On a recent afternoon I rode home from the subway station on a local bus as I do every workday. Looking up from my book for a moment as we passed the high school, I spotted a very old man on a very small bike — child-sized, smaller than my seven year old’s. His knees stuck out like pinched wings and the tallest point of the frame rose hardly as high as his thighs. He rode slowly and I doubt he had any choice, with the tiny bike wobbling and his own wiry frame swaying above it as he pumped himself up the steep hill of the sidewalk in the darkening winter light of near-dusk.
He was only in sight for a couple of seconds, just long enough for the bus to slide by, and it’s unlikely I’ll ever see him again or if I do, around town, I doubt he’ll again be on that bike in that spot in that particular gray cast of weather and time. I might spot him somewhere else and not know it, without that whole scene to recognize him by. It was a perfect moment, though: a whole story captured and crystallized in one glimpse, piquing my curiosity about who he could be and what brought him to being a grown man on a child’s bike in the center of town on that particular day. Was he headed to the bank, or the library, or bar? Had he fixed the bike for a grandchild and gone out to test the repair before giving it back, or was he simply taking a ride on a bike of his own?
It’s the stuff of fiction, the lives we glimpse in peripheries of our own, whether those we observe in mysterious passing or those we pull from thin air. But when we pull those lives to the center to tell their stories, what do we put in their place? Too often it seems to be nothing, making so much of the fiction I read feel claustrophobic with no sense of other lives mattering at the edges and no impression of a world deeper and wider than those parts inhabited by the central characters we’re asked to attend to. Fiction can show us an individual, idiosyncratic mind, or at least the semblance of one in the tangled, rambling, multivocal chaos of our own thoughts in lieu of the tidier, deliberate narratives we’d like to imagine our intentions and actions to be. Outside ourselves, though, there are so many others going about actions and intentions and baffling, beautiful lives of their own, riding tiny bicycles uphill and yelling hilarious non-sequiturs of half-conversation into their phones on the bus and — because those others aren’t always human — chasing each other in circles as three squirrels are doing outside my window just now. Perhaps none of those amount to much narrative potential apart from being cast as metaphors in the shadow of a more dominant plot, but I want to be reminded of those active edges when I read stories.
Or watch them, because I can’t help wondering in every action movie: what happens to the anonymous drivers whose cars smash together when the hero and villain race through in a destructive chase? Or the broken neighborhoods left behind after the hero and villain throw bombs or fireballs or whatever their weapons of choice. We never linger long enough with our camera eye to see those collateral damages tallied; we never see those drivers and their passengers — their children, their pets, their spilled cups of coffee and broken bones — emerge from crashed cars. We never learn if their insurance covers the damage and injury, or if they lose jobs and opportunities and miss weddings of favorite nieces after the crash makes them late to wherever they’re headed. It would be hard to suspend disbelief well enough to enjoy the car chasing action at all if we were reminded so many lives had been wrecked along with the anonymous vehicles. Those films wouldn’t work if we had to consider the people who clean up the mess and live with the consequences and loss in the background of the more dramatic scenes we’re meant to focus on exclusively, never mind the quagmires of denied insurance claims and downward spirals of ongoing misery the action might cause. But there’s a lot of life at those edges, too much to be simply erased by the speed with which our hero’s car races away.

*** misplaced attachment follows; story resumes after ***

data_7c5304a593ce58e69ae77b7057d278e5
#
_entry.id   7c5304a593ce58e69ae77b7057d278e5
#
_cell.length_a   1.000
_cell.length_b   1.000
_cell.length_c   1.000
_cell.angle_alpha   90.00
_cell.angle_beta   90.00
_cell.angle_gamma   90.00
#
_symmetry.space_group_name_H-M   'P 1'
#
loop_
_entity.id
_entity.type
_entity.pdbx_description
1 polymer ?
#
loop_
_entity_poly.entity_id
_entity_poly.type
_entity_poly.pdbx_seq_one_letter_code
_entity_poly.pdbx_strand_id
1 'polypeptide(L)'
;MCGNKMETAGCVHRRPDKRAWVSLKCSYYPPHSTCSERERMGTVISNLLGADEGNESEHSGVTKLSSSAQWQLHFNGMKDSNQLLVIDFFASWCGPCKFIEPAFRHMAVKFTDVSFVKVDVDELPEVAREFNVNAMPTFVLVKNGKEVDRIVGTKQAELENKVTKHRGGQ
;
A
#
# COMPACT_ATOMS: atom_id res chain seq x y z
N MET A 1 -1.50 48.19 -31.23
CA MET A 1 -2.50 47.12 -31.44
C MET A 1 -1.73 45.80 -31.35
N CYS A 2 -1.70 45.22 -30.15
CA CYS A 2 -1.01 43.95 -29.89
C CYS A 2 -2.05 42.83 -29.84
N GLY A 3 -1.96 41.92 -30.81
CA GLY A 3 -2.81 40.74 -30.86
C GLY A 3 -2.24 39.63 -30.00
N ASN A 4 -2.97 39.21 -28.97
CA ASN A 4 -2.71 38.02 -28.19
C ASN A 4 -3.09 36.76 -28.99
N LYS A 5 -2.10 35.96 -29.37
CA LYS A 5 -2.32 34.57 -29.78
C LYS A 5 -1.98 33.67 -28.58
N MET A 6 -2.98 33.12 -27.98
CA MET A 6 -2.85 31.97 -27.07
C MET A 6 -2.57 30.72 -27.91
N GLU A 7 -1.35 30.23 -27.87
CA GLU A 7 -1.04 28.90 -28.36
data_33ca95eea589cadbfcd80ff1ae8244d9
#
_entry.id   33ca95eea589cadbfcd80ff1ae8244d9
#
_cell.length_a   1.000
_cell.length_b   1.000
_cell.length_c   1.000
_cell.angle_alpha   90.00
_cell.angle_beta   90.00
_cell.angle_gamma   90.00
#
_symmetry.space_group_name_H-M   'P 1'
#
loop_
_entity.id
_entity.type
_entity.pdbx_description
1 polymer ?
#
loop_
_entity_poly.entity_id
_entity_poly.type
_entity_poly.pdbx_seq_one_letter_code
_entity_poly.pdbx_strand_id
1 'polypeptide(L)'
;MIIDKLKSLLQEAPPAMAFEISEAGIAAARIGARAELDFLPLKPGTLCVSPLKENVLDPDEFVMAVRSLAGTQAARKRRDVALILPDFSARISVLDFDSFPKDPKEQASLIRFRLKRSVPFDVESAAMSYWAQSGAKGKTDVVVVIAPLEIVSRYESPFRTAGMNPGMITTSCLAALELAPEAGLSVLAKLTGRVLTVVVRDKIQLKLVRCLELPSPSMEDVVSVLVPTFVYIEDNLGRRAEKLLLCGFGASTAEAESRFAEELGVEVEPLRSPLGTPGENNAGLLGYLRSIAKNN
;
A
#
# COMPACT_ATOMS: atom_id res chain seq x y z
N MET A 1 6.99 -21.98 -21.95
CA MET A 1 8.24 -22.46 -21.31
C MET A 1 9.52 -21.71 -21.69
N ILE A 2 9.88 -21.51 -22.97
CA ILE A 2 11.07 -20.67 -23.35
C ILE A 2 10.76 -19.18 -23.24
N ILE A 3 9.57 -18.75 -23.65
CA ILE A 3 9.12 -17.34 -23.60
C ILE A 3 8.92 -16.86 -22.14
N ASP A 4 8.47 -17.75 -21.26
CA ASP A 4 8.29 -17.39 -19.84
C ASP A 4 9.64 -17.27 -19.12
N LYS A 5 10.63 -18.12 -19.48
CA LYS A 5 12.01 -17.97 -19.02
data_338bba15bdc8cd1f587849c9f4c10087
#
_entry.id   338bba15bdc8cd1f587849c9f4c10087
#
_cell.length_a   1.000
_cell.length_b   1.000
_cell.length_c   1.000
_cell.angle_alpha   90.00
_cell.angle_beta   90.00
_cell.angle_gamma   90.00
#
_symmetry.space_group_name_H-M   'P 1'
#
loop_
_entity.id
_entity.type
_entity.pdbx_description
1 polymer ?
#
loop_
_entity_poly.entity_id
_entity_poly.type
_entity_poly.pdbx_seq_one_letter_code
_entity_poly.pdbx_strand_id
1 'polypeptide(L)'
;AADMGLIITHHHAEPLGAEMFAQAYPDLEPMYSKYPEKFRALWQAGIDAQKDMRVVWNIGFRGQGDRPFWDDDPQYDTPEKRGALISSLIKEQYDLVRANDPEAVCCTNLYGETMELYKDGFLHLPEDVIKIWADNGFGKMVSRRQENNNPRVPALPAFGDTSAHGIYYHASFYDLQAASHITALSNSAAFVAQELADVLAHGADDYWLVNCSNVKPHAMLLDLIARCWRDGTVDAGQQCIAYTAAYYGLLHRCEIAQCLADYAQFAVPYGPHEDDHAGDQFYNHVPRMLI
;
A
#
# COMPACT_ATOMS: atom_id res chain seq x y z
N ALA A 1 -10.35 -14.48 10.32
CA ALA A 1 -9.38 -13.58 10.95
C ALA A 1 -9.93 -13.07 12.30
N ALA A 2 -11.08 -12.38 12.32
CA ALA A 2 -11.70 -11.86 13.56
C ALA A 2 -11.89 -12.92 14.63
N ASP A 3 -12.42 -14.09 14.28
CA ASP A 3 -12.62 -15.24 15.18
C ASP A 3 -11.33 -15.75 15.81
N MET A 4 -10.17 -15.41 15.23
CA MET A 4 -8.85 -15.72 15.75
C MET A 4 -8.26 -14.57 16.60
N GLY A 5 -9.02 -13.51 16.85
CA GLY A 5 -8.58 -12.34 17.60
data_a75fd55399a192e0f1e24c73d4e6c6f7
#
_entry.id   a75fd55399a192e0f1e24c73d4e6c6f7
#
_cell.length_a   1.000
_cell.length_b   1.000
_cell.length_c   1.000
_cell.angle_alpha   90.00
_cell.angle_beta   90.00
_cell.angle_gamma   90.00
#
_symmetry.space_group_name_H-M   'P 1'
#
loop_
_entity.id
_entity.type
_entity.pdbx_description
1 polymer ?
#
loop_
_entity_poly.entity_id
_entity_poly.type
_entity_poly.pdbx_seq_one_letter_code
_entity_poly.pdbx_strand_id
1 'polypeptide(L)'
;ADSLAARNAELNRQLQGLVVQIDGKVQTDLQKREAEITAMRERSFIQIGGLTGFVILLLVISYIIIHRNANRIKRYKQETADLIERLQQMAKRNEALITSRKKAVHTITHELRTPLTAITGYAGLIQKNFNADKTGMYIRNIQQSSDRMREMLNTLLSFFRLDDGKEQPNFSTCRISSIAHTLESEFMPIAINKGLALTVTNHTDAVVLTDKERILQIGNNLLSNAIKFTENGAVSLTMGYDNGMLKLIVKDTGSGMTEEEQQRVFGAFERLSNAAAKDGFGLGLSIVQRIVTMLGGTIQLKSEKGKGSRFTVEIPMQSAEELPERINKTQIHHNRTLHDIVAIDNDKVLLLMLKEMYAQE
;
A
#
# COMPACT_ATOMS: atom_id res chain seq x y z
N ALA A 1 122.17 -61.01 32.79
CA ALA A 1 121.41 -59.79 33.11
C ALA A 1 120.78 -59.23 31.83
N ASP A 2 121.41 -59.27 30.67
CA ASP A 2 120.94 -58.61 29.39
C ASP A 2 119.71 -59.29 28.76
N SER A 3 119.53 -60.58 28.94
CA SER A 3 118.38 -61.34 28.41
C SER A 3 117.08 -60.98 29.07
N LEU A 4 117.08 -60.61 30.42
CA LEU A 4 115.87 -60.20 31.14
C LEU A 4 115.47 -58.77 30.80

I can’t say I’m a fan of Austin Powers, but that film includes two of my favorite moments in cinema. Almost includes, I suppose, because both were cut from the U.S. release and only offered as deleted scenes on the DVD. Each of them follows the violent death of one of Dr. Evil’s henchmen, the first crushed by a steamroller and the second “decapitated by an ill-tempered mutated sea bass.” Each scene shows the bad news being broken to his family or friends, revealing the wider networks those marginal characters exist in and that they were individuals rather than abstract scraps of collateral damage. The scenes are played for humor, of course, because it’s that kind of movie. But they’re inherently, unavoidably sad (maybe that’s why they were cut?) and pull the rug out from under the genre’s conceits. Or, to be more accurate, the genre being parodied, because imagine how much less enjoyable and escapist James Bond or Jason Bourne’s exploits would be if we had to think about the trail of garage and hospital and funeral bills behind them.